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Only Risky Options for D.A. After Pratt Murder Reversal

Courts: Both an appeal or a retrial are uphill battles, experts say. But dropping case could upset prosecutors.


Whatever Los Angeles County Dist. Atty. Gil Garcetti decides to do next in the Elmer "Geronimo" Pratt case, the decision will involve some degree of personal or political risk.

Now that Santa Ana Superior Court Judge Everett W. Dickey has reversed Pratt's 1972 murder conviction, Garcetti has three options: appeal Dickey's decision, retry the former Black Panther Party leader or drop the case.

Pratt has steadfastly maintained his innocence in the 1968 shooting death of schoolteacher Caroline Olsen and the critical wounding of her husband during a robbery on a Santa Monica tennis court.

Dickey overturned his conviction Thursday, ruling that prosecutors had suppressed evidence that could have led to a different result.

Retrying a 25-year-old case presents what many observers see as insurmountable obstacles for prosecutors. But dropping it, accepting Dickey's decision and allowing Pratt to go free could be distasteful to prosecutors who believe strongly that Pratt is guilty. And the remaining option, an appeal, could wind up doing little more than leaving the case in limbo for a year or more.

"I think any avenue for Mr. Garcetti is going to be very difficult," said Laguna Hills attorney Thomas M. Goethals, a former Orange County prosecutor. "I don't think they have any good options."


Legal observers said retrying the case is the most difficult option, especially if all the evidence against Pratt is the same as it was in 1972.

"Your key witness has been branded a liar, and you know he's going to get just decimated on the witness stand," said Loyola Law School Associate Dean Laurie Levenson, a former federal prosecutor.

Dickey ruled that key prosecution witness Julius "Julio" Butler gave "false testimony" when he denied at Pratt's trial that he had ever been a police informant.

Butler, a former Los Angeles County sheriff's deputy who later joined the Panthers, was the linchpin in the prosecution case against Pratt. As Dickey wrote in his decision: "The importance of Butler to the prosecution cannot be denied."

Butler was the first person to tie Pratt to the Olsen slaying. Testifying at Pratt's trial 3 1/2 years after the crime, Butler said the defendant had confessed the killing to him.

Garcetti's easiest option, Goethals said, would be to drop the case. "But the district attorney's office in Los Angeles has never shown any indication, from anything I've seen or heard, that they're willing to walk away from Mr. Pratt," he said.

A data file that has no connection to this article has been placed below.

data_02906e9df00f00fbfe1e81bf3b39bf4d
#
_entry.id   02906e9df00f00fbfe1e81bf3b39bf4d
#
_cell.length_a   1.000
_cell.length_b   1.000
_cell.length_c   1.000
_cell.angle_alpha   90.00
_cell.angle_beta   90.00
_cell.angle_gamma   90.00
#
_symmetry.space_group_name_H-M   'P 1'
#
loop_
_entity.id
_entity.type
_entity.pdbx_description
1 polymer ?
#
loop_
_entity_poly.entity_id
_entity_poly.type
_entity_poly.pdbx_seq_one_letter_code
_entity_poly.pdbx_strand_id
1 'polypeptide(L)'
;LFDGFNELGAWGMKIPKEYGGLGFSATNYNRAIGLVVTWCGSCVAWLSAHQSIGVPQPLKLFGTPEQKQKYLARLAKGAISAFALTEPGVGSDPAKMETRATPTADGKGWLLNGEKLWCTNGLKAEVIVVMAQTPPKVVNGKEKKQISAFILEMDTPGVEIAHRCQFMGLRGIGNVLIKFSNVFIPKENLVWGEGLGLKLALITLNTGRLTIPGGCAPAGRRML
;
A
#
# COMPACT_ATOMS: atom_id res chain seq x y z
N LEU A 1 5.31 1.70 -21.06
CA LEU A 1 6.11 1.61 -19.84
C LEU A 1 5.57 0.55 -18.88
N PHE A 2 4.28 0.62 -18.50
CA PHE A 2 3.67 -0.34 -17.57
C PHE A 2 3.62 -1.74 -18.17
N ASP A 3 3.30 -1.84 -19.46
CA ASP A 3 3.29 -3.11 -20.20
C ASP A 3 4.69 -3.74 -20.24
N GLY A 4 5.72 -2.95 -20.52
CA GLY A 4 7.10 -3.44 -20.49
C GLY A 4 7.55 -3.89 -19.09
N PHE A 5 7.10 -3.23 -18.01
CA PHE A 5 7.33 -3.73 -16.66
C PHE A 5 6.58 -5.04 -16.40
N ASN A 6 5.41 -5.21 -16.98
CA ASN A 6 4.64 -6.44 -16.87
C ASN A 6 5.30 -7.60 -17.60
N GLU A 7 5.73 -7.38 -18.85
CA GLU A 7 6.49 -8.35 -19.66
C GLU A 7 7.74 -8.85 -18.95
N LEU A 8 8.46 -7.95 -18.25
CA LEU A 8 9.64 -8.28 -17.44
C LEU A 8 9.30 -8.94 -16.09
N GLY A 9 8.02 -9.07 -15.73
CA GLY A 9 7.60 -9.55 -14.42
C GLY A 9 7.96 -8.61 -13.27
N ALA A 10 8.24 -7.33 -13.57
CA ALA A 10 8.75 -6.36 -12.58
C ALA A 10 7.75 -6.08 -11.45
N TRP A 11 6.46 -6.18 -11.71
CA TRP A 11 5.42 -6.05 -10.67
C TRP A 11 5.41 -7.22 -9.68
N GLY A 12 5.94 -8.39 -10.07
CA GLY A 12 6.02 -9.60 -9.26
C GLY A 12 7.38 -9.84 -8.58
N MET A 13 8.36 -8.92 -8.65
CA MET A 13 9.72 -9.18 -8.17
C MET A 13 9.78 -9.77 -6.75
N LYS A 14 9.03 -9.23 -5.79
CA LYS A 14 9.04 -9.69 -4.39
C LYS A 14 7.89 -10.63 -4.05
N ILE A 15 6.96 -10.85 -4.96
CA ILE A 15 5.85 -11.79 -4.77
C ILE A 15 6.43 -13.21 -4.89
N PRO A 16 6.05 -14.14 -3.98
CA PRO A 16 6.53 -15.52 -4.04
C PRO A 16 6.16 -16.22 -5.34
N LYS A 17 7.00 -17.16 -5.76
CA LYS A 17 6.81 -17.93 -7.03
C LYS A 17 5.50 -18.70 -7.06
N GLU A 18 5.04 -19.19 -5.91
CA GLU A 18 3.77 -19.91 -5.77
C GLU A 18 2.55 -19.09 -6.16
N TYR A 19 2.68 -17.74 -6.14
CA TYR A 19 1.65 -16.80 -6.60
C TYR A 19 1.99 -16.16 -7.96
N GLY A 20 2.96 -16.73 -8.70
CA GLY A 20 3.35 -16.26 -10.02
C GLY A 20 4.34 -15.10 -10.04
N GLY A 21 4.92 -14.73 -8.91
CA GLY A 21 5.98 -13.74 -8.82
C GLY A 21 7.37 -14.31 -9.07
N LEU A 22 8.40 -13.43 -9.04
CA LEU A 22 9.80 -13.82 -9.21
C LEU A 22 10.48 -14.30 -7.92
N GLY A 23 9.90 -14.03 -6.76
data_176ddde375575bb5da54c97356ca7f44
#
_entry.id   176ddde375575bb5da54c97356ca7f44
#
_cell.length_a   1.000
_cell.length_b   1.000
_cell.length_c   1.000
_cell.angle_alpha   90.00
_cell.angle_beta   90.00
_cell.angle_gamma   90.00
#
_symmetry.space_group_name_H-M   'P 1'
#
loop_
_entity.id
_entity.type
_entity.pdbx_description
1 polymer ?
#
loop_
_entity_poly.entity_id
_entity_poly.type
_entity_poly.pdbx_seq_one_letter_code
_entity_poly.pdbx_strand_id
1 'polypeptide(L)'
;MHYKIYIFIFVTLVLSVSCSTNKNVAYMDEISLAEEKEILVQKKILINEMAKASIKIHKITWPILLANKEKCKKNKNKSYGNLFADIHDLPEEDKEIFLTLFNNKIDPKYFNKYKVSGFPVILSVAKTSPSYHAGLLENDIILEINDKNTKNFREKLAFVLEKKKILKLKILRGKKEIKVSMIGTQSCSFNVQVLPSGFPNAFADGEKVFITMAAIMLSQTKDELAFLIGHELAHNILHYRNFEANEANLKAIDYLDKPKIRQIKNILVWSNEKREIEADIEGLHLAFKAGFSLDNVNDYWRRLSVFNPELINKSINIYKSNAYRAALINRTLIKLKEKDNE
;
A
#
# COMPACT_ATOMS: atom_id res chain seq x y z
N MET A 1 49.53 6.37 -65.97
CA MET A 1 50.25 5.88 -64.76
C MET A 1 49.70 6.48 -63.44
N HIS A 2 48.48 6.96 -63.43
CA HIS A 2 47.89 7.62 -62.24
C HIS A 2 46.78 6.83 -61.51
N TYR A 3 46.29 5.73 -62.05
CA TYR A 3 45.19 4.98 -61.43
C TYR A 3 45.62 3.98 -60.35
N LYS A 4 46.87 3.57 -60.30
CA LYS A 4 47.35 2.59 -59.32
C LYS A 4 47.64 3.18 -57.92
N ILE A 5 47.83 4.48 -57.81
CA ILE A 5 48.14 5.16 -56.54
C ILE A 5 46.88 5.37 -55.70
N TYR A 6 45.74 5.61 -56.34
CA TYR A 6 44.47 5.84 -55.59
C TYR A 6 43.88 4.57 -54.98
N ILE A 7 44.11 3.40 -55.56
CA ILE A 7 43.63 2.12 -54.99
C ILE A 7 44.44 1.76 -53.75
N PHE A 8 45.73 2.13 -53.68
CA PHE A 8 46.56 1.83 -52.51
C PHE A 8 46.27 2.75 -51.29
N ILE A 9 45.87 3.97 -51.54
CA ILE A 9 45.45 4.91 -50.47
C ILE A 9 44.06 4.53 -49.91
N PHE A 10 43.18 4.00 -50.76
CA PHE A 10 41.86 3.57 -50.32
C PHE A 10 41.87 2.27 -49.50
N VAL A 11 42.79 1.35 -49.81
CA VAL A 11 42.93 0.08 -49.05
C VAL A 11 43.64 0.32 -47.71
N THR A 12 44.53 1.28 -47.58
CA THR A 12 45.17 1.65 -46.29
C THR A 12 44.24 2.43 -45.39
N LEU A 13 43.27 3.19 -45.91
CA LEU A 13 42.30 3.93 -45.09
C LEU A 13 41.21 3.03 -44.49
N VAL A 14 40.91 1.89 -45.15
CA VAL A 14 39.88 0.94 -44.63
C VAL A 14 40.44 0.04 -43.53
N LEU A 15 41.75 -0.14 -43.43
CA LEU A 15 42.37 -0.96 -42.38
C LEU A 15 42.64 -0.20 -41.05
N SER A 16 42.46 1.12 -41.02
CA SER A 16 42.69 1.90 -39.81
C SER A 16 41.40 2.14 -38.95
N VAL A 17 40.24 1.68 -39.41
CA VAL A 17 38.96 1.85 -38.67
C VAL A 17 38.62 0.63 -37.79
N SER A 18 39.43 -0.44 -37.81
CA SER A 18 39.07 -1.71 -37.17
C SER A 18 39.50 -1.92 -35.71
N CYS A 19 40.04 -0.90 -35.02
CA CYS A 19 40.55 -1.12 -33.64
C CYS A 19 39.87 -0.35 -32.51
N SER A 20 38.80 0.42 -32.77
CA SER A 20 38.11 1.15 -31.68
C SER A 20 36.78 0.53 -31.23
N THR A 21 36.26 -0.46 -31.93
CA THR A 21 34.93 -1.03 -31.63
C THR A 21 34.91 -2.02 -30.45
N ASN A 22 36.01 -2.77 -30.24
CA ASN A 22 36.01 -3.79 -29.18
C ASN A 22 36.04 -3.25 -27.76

Los Angeles defense attorney Harland Braun said Garcetti should drop the case.

"It was 25 years ago," Braun said. "They'd have to try the case now revealing not only that Butler was an informant, but that he lied at the first trial about being an informant."

No one could fault Garcetti for appealing Dickey's decision, because procedurally it is routine to do so, said Santa Monica defense attorney Gigi Gordon.

"On the other hand, someone could make the decision that enough is enough," she said. "The district attorney's office has in the past accepted the findings of a judge in an evidentiary hearing and basically [agreed] to the reversal."

Levenson said there is a "real temptation to chalk this up to another time, another era, and say the man has served longer than most murder defendants serve."

But if prosecutors decide to drop the case, they should emphasize that Dickey's opinion does not exonerate Pratt, she said.

"You just say that it's too late to give him a fair trial, and at the same time give the prosecution a fair trial," she said.


If Garcetti does not appeal or retry the case, Levenson said, "the public may perceive that this district attorney was able to step back and evaluate the case and say this was the fairest thing to do under the circumstances. That may add some credibility to the district attorney's office."

The risk in that position, she said, is that if prosecutors "honestly believe that Mr. Pratt killed a person, it's very hard to walk away from that. It stings to walk away. We know of other cases where you may believe it, but if you can't prove it, you have no choice."

Braun said an "honest prosecutor would simply say, 'It's been 25 years, and we can't retry the case.' Pratt has already done more time than people were doing on first-degree murder then."

But Garcetti will appeal, Braun believes, putting the decision off another year. And he, like other legal observers interviewed, does not see much chance that prosecutors could have Dickey's decision reversed on appeal.

"It sounds like Dickey insulated and bulletproofed this whole record on the theory that they might appeal," Gordon said.

"The likelihood of the Court of Appeal overruling Judge Dickey is very, very, very slim," she said. "Now a judge has heard all the evidence that the jury didn't hear and said this should have been [heard] at the trial. For another judge or three judges to say you're wrong is unlikely."

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